May 2022 – The Journal of Healthcare Contracting
By Jeremy Samuelson
The past two years have been very challenging, with new obstacles presenting themselves daily. COVID-19 has put an unprecedented strain on healthcare and all parties involved; manufacturers are experiencing higher demands for products and shortages of raw materials, distributors are attempting to supply customers on limited product allocations, and understaffed hospitals are treating an elevated number of high acuity patients than we have seen in recent times. All of these factors are contributing to the ever-mounting pressures that are being applied to sourcing and contracting departments across the nation, as we try to ensure that our healthcare workers have the supplies and resources that they need to stay safe, treat patients and save lives.
Despite the widespread impact that COVID-19 has had on our healthcare infrastructure, we have once again proven to be resilient in the face of adversity. The pandemic has taken so much from so many people, but I think that we all should have gained at least one thing: Perspective.
Perspective No. 1: High Value vs. High Dollar
Managing spend is an integral part of any sourcing and contracting department, especially in today’s economic climate of shortages and inflation. The bottom line is healthcare providers need to maintain a positive ratio of net patient revenue to supply expense to keep the doors open. With intentions set on value analysis and cost optimization, we tend to focus on the areas, products and suppliers associated with the highest dollar amounts (high spend = high opportunity). The problem is that high value is not always derivative of high dollar, i.e.: blood collection tubes.
Within the last year, the shortage of blood collection tubes has been escalated and highlighted at most health systems. It is just one, but perfect example of how a seemingly simple and inexpensive product has the potential to bring patient diagnosis and hospital operations to a screeching halt. It is this example, along with many others, that helps stress the importance of all products, contracts and suppliers regardless of the associated spend.
Perspective No. 2: Strategic Partnerships vs. Relationships
The supplier needs the customer just as much as the customer needs the supplier. It is under this mutual understanding that supplier relationships, transactional by nature, can evolve into long-lasting partnerships in which both parties benefit equally from each other’s successes and ability to provide high-quality products and care to the patients we serve. A strategic partnership focuses on mutual growth, innovation and most importantly, support, whereas a supplier relationship gravitates toward commitments, penalties and individual benefits.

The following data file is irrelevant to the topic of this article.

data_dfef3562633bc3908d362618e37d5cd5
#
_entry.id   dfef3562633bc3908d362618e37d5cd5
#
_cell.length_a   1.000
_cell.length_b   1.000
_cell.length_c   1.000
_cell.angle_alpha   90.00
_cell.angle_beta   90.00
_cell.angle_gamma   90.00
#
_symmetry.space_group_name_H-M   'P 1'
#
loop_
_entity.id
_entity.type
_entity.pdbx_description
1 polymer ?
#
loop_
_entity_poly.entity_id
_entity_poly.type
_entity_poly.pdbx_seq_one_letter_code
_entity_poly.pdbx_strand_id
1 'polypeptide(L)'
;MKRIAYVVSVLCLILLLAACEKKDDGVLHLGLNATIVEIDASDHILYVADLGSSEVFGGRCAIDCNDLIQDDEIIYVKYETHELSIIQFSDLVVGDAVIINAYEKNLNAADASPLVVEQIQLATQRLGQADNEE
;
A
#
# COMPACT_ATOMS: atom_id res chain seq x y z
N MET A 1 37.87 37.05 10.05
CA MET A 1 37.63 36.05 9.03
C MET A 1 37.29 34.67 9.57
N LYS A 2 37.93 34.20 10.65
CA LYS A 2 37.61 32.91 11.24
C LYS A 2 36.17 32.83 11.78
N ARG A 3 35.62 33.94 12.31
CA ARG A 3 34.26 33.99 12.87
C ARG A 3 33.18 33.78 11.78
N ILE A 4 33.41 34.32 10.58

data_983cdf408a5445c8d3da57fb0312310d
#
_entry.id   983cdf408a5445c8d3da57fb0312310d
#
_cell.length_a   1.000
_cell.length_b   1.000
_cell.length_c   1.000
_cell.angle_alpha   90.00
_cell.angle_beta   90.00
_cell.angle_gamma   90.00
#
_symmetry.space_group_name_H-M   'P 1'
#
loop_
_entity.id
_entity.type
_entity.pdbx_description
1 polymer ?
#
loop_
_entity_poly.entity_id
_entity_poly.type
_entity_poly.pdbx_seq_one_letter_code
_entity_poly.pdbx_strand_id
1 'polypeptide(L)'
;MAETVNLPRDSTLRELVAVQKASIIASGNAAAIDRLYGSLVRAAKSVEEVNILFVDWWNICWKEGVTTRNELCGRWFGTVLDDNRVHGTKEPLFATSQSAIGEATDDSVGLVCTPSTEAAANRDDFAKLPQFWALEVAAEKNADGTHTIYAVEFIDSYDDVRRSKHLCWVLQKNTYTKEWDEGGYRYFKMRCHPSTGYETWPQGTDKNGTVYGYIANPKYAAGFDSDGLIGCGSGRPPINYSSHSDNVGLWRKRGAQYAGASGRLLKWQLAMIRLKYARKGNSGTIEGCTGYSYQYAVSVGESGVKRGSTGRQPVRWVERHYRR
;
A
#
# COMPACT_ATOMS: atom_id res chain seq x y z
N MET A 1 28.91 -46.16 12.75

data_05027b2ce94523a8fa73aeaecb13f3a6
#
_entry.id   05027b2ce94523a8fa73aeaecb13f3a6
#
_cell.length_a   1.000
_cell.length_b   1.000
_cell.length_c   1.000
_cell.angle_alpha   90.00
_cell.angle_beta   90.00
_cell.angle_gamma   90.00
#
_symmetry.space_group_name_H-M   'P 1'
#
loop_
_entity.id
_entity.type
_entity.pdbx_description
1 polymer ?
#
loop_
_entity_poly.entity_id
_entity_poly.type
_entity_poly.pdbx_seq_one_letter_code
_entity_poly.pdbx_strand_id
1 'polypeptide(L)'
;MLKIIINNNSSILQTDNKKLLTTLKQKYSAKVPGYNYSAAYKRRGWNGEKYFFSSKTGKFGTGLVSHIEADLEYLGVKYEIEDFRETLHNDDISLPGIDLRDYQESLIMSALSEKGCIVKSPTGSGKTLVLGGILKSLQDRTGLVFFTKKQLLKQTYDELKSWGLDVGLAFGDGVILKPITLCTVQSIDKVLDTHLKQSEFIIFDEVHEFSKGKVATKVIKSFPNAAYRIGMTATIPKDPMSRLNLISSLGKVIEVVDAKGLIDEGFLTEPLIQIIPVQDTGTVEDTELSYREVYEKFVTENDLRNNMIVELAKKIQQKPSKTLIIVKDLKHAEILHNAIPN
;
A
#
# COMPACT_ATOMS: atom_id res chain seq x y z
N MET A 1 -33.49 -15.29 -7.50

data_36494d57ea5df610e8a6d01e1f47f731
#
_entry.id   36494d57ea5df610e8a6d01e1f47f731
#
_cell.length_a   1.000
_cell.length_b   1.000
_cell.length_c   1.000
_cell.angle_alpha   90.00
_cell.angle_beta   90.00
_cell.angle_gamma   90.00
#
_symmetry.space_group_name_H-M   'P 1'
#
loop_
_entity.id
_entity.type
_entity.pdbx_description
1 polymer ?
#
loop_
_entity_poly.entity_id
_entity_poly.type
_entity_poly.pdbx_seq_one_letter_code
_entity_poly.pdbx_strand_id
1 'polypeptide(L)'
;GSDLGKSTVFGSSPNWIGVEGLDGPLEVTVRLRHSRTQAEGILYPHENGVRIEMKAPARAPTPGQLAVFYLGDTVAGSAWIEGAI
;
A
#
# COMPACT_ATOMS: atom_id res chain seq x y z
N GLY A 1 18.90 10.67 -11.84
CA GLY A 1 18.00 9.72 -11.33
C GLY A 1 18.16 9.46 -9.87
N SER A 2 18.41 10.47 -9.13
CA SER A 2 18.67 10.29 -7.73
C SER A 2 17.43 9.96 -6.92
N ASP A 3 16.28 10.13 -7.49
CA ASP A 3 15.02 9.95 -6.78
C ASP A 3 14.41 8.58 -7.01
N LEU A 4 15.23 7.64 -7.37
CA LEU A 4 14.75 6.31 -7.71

COVID-19 has helped spotlight what a strategic partnership looks like and who our partners are. They are the ones who have been proactive in communicating supply issues, aiding in conservation strategies, allocating the necessary amounts of products and focusing on needs of the patients, instead of using the pandemic as a means of increasing sales and revenue.
Perspective No. 3: Standardization vs. Sole Source
Standardization has been a very popular trend in healthcare throughout the past decade. It brings a plethora of clinical, financial and operational benefits to not only the health systems that are able to achieve it, but also the suppliers who are able to gain higher percentages of the market share and spend. However, standardization has been mistaken for 100% sole source commitments.
If the pandemic has taught us anything, it is the risk of “having all of your eggs in one basket.” As we progress though continuous and never-ending backorders, we can see the importance of maintaining a diverse supplier portfolio within each of our categories. Standardization and all its benefits can still be achieved with a 90% market share commitment that allows you to maintain secondary suppliers whose products can help supplement the primary supplier’s products in times of need.
Perspective No. 4: Contracted vs. Non-contracted Spend
Time and time again, we have heard that suppliers are not able to support or supply products to new customers due to current product backorders and allocations. This not only stresses the importance of maintaining a certain level of supplier diversity, but it also shows the importance of maintaining contracts for all items that are purchased regardless of quantity, cost, frequency, etc.
In addition to the obvious benefits of cost and risk reduction, contracts can be used as a tool to mitigate future backorders and secure product allocation. If your sourcing department has a high percentage of contracted spend, you may want to focus on secondary contracts for areas with potential risk of future backorders.
We can agree that healthcare and the various challenges presented within the industry are continuously changing. We have seen many times where best practices become old practices, and healthcare contracting is no exception. What we do has a direct impact on our patients’ access, quality and affordability of care so we must continue evaluate what we are doing, continuously improve and transform our thinking and processes along with the rest of the field.
Jeremy Samuelson, M.S. – Strategic Sourcing Program Manager, HonorHealth – 2021 Gartner Healthcare Supply Chain Top 25